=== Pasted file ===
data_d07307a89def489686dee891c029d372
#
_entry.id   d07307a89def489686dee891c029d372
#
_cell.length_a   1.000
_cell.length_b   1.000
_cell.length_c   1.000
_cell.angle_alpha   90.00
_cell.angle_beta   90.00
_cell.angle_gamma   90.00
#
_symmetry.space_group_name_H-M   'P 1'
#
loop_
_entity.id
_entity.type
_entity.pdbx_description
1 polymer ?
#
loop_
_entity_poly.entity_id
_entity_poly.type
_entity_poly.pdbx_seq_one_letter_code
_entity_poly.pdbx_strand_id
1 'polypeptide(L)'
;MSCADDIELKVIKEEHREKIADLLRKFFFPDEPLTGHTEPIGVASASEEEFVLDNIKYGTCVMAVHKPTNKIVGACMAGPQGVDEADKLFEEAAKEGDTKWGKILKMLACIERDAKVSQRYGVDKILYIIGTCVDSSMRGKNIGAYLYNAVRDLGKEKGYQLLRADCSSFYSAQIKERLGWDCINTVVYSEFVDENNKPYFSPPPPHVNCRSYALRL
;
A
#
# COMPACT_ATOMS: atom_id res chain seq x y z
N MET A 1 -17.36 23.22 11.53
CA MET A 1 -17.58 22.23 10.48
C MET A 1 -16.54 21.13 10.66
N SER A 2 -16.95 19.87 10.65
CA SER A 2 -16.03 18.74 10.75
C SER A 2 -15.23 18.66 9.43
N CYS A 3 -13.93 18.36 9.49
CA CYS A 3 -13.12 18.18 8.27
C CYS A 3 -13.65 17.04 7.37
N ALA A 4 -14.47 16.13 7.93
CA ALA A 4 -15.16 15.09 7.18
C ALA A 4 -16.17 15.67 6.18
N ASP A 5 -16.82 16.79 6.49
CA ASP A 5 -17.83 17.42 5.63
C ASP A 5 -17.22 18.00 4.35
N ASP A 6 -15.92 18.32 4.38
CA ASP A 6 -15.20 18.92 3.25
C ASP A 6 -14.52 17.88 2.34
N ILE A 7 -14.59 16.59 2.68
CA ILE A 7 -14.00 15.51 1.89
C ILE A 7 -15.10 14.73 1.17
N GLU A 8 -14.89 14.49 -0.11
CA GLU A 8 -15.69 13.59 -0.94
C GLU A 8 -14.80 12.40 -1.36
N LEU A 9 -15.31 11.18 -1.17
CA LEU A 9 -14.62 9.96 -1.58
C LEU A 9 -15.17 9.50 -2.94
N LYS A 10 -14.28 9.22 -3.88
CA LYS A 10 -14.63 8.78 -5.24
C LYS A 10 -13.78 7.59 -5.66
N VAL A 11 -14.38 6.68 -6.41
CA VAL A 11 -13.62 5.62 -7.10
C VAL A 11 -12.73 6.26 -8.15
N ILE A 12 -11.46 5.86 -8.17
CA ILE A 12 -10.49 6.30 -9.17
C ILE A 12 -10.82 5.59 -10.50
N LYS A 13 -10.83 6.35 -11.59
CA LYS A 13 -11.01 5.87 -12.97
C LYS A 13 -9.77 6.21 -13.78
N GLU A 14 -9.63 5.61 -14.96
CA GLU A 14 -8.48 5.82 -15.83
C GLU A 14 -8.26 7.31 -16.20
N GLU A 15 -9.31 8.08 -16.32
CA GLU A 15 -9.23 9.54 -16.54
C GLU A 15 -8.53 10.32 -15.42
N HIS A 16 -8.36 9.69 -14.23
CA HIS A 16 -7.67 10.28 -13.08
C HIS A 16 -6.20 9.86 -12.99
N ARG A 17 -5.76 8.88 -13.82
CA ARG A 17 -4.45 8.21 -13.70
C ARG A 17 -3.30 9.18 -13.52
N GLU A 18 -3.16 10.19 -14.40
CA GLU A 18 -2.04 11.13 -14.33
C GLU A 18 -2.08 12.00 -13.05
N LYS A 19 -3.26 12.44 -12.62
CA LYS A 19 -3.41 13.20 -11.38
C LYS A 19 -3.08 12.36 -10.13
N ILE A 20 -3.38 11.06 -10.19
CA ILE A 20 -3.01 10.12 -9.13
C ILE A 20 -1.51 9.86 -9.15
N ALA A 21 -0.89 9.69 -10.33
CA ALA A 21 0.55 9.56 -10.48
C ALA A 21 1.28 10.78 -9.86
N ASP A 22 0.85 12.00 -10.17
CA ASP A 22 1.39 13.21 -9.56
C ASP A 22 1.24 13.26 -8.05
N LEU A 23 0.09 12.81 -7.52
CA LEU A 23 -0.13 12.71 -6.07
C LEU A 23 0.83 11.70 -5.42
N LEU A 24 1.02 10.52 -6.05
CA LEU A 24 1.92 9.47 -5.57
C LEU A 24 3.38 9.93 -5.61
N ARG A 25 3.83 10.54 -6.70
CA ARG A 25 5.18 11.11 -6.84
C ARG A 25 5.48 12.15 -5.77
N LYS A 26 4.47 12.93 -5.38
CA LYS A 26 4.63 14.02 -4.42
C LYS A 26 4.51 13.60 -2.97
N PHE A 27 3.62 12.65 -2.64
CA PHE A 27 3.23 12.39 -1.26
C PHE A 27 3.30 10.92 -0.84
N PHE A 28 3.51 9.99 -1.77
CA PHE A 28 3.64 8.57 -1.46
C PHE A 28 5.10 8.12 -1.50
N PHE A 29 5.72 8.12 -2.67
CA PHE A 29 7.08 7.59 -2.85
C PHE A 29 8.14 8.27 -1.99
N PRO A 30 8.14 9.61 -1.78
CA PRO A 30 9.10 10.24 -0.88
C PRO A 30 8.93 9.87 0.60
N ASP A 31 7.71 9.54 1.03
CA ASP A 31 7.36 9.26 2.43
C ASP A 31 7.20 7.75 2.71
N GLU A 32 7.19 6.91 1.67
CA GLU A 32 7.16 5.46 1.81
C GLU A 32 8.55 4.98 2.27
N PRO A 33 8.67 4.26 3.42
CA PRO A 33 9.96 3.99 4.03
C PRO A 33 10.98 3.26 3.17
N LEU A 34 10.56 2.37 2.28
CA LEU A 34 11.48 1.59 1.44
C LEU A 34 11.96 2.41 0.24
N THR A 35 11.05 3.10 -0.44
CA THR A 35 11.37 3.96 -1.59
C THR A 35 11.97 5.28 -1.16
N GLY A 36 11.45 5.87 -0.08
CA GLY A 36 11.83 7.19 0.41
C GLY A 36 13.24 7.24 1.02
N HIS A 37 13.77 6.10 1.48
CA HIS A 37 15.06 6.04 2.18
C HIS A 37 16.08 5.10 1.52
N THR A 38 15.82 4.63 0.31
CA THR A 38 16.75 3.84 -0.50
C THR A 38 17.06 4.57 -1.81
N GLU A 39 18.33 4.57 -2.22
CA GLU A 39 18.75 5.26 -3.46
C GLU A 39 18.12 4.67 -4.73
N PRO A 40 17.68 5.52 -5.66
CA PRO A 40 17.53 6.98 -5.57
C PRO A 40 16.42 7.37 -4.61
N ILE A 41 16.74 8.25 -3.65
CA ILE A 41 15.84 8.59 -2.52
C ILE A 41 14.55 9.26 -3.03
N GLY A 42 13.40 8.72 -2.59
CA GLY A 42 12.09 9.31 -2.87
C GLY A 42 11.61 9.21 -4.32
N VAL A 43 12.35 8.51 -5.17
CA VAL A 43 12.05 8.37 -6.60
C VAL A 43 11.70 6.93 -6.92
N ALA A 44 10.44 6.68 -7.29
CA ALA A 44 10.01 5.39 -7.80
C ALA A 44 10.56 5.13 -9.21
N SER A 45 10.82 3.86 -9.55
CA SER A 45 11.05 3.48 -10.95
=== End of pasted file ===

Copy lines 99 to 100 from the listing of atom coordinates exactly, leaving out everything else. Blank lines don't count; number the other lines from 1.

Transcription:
C LEU A 23 0.83 11.70 -5.42
N LEU A 24 1.02 10.52 -6.05